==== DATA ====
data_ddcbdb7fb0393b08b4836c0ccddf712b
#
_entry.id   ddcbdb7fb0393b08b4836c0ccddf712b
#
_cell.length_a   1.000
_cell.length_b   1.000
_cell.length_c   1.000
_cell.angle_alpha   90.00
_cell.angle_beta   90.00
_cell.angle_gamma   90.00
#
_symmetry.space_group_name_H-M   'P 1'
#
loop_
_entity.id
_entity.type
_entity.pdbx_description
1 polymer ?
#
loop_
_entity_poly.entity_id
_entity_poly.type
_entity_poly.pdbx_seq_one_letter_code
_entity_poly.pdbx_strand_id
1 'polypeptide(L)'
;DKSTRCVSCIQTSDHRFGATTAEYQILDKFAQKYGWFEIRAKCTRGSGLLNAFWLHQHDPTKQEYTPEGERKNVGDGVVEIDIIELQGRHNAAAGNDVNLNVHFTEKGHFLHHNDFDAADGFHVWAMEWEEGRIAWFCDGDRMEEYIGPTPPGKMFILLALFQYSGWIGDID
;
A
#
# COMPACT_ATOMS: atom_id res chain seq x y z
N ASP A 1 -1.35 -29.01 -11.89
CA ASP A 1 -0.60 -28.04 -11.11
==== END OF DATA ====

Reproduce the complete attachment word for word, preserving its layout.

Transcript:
data_ddcbdb7fb0393b08b4836c0ccddf712b
#
_entry.id   ddcbdb7fb0393b08b4836c0ccddf712b
#
_cell.length_a   1.000
_cell.length_b   1.000
_cell.length_c   1.000
_cell.angle_alpha   90.00
_cell.angle_beta   90.00
_cell.angle_gamma   90.00
#
_symmetry.space_group_name_H-M   'P 1'
#
loop_
_entity.id
_entity.type
_entity.pdbx_description
1 polymer ?
#
loop_
_entity_poly.entity_id
_entity_poly.type
_entity_poly.pdbx_seq_one_letter_code
_entity_poly.pdbx_strand_id
1 'polypeptide(L)'
;DKSTRCVSCIQTSDHRFGATTAEYQILDKFAQKYGWFEIRAKCTRGSGLLNAFWLHQHDPTKQEYTPEGERKNVGDGVVEIDIIELQGRHNAAAGNDVNLNVHFTEKGHFLHHNDFDAADGFHVWAMEWEEGRIAWFCDGDRMEEYIGPTPPGKMFILLALFQYSGWIGDID
;
A
#
# COMPACT_ATOMS: atom_id res chain seq x y z
N ASP A 1 -1.35 -29.01 -11.89
CA ASP A 1 -0.60 -28.04 -11.11